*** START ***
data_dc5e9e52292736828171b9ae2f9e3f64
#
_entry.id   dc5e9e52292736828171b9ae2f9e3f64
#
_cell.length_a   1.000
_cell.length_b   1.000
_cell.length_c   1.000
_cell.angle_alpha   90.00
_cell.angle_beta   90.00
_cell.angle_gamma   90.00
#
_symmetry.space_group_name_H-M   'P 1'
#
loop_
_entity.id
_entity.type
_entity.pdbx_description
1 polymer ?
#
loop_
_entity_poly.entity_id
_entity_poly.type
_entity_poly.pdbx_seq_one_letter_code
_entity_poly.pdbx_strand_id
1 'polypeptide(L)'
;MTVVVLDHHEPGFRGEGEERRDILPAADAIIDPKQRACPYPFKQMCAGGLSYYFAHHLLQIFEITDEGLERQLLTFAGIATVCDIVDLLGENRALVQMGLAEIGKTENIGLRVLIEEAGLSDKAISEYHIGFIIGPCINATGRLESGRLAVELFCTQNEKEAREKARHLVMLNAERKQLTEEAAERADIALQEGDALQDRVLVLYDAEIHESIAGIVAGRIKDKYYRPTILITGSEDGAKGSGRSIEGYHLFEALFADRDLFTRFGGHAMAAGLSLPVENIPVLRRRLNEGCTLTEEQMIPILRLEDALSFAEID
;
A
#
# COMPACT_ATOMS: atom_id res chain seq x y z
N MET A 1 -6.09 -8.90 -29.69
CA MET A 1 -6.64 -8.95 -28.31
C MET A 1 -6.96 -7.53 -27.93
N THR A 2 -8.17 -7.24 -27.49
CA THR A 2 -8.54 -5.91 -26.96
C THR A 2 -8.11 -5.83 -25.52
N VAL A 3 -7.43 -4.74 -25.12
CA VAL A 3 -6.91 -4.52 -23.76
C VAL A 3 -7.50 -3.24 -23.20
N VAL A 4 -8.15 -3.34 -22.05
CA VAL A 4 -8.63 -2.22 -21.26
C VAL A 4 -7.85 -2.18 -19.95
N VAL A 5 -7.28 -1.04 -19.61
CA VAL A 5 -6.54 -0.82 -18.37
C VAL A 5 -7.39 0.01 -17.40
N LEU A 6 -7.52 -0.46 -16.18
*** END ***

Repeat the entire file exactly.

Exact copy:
data_dc5e9e52292736828171b9ae2f9e3f64
#
_entry.id   dc5e9e52292736828171b9ae2f9e3f64
#
_cell.length_a   1.000
_cell.length_b   1.000
_cell.length_c   1.000
_cell.angle_alpha   90.00
_cell.angle_beta   90.00
_cell.angle_gamma   90.00
#
_symmetry.space_group_name_H-M   'P 1'
#
loop_
_entity.id
_entity.type
_entity.pdbx_description
1 polymer ?
#
loop_
_entity_poly.entity_id
_entity_poly.type
_entity_poly.pdbx_seq_one_letter_code
_entity_poly.pdbx_strand_id
1 'polypeptide(L)'
;MTVVVLDHHEPGFRGEGEERRDILPAADAIIDPKQRACPYPFKQMCAGGLSYYFAHHLLQIFEITDEGLERQLLTFAGIATVCDIVDLLGENRALVQMGLAEIGKTENIGLRVLIEEAGLSDKAISEYHIGFIIGPCINATGRLESGRLAVELFCTQNEKEAREKARHLVMLNAERKQLTEEAAERADIALQEGDALQDRVLVLYDAEIHESIAGIVAGRIKDKYYRPTILITGSEDGAKGSGRSIEGYHLFEALFADRDLFTRFGGHAMAAGLSLPVENIPVLRRRLNEGCTLTEEQMIPILRLEDALSFAEID
;
A
#
# COMPACT_ATOMS: atom_id res chain seq x y z
N MET A 1 -6.09 -8.90 -29.69
CA MET A 1 -6.64 -8.95 -28.31
C MET A 1 -6.96 -7.53 -27.93
N THR A 2 -8.17 -7.24 -27.49
CA THR A 2 -8.54 -5.91 -26.96
C THR A 2 -8.11 -5.83 -25.52
N VAL A 3 -7.43 -4.74 -25.12
CA VAL A 3 -6.91 -4.52 -23.76
C VAL A 3 -7.50 -3.24 -23.20
N VAL A 4 -8.15 -3.34 -22.05
CA VAL A 4 -8.63 -2.22 -21.26
C VAL A 4 -7.85 -2.18 -19.95
N VAL A 5 -7.28 -1.04 -19.61
CA VAL A 5 -6.54 -0.82 -18.37
C VAL A 5 -7.39 0.01 -17.40
N LEU A 6 -7.52 -0.46 -16.18